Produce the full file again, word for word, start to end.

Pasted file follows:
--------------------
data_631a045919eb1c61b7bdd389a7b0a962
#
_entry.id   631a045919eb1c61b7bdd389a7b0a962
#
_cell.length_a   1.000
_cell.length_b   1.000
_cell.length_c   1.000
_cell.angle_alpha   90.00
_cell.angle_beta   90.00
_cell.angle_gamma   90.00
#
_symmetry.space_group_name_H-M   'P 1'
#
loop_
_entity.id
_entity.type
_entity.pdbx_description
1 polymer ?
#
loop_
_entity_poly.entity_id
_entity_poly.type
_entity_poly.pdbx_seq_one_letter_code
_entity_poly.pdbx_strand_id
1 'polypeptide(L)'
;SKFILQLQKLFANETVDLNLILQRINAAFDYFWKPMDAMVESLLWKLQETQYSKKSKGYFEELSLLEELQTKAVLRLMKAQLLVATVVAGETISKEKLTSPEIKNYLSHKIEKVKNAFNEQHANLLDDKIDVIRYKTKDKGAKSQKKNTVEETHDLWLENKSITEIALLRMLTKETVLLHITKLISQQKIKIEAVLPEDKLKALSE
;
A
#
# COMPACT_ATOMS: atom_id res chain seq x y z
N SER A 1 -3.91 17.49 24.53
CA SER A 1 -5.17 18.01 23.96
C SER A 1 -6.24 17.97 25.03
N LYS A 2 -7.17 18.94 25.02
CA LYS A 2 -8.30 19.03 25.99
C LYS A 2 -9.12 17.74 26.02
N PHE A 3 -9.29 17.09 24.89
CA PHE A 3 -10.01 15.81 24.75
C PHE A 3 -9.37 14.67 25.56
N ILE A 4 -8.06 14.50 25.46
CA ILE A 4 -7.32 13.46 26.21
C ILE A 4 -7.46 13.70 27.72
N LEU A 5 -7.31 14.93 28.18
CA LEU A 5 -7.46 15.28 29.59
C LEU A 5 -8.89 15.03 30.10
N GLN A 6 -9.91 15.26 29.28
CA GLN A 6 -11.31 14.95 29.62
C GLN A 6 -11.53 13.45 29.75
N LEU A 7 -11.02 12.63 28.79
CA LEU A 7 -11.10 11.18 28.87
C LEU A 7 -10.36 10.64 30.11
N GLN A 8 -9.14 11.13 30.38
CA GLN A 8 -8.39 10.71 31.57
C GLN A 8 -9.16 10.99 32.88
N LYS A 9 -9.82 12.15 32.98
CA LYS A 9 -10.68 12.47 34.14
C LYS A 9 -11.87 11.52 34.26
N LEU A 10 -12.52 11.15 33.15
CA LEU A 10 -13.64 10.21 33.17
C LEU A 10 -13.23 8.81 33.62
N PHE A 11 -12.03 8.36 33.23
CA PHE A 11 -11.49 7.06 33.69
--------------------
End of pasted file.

data_631a045919eb1c61b7bdd389a7b0a962
#
_entry.id   631a045919eb1c61b7bdd389a7b0a962
#
_cell.length_a   1.000
_cell.length_b   1.000
_cell.length_c   1.000
_cell.angle_alpha   90.00
_cell.angle_beta   90.00
_cell.angle_gamma   90.00
#
_symmetry.space_group_name_H-M   'P 1'
#
loop_
_entity.id
_entity.type
_entity.pdbx_description
1 polymer ?
#
loop_
_entity_poly.entity_id
_entity_poly.type
_entity_poly.pdbx_seq_one_letter_code
_entity_poly.pdbx_strand_id
1 'polypeptide(L)'
;SKFILQLQKLFANETVDLNLILQRINAAFDYFWKPMDAMVESLLWKLQETQYSKKSKGYFEELSLLEELQTKAVLRLMKAQLLVATVVAGETISKEKLTSPEIKNYLSHKIEKVKNAFNEQHANLLDDKIDVIRYKTKDKGAKSQKKNTVEETHDLWLENKSITEIALLRMLTKETVLLHITKLISQQKIKIEAVLPEDKLKALSE
;
A
#
# COMPACT_ATOMS: atom_id res chain seq x y z
N SER A 1 -3.91 17.49 24.53
CA SER A 1 -5.17 18.01 23.96
C SER A 1 -6.24 17.97 25.03
N LYS A 2 -7.17 18.94 25.02
CA LYS A 2 -8.30 19.03 25.99
C LYS A 2 -9.12 17.74 26.02
N PHE A 3 -9.29 17.09 24.89
CA PHE A 3 -10.01 15.81 24.75
C PHE A 3 -9.37 14.67 25.56
N ILE A 4 -8.06 14.50 25.46
CA ILE A 4 -7.32 13.46 26.21
C ILE A 4 -7.46 13.70 27.72
N LEU A 5 -7.31 14.93 28.18
CA LEU A 5 -7.46 15.28 29.59
C LEU A 5 -8.89 15.03 30.10
N GLN A 6 -9.91 15.26 29.28
CA GLN A 6 -11.31 14.95 29.62
C GLN A 6 -11.53 13.45 29.75
N LEU A 7 -11.02 12.63 28.79
CA LEU A 7 -11.10 11.18 28.87
C LEU A 7 -10.36 10.64 30.11
N GLN A 8 -9.14 11.13 30.38
CA GLN A 8 -8.39 10.71 31.57
C GLN A 8 -9.16 10.99 32.88
N LYS A 9 -9.82 12.15 32.98
CA LYS A 9 -10.68 12.47 34.14
C LYS A 9 -11.87 11.52 34.26
N LEU A 10 -12.52 11.15 33.15
CA LEU A 10 -13.64 10.21 33.17
C LEU A 10 -13.23 8.81 33.62
N PHE A 11 -12.03 8.36 33.23
CA PHE A 11 -11.49 7.06 33.69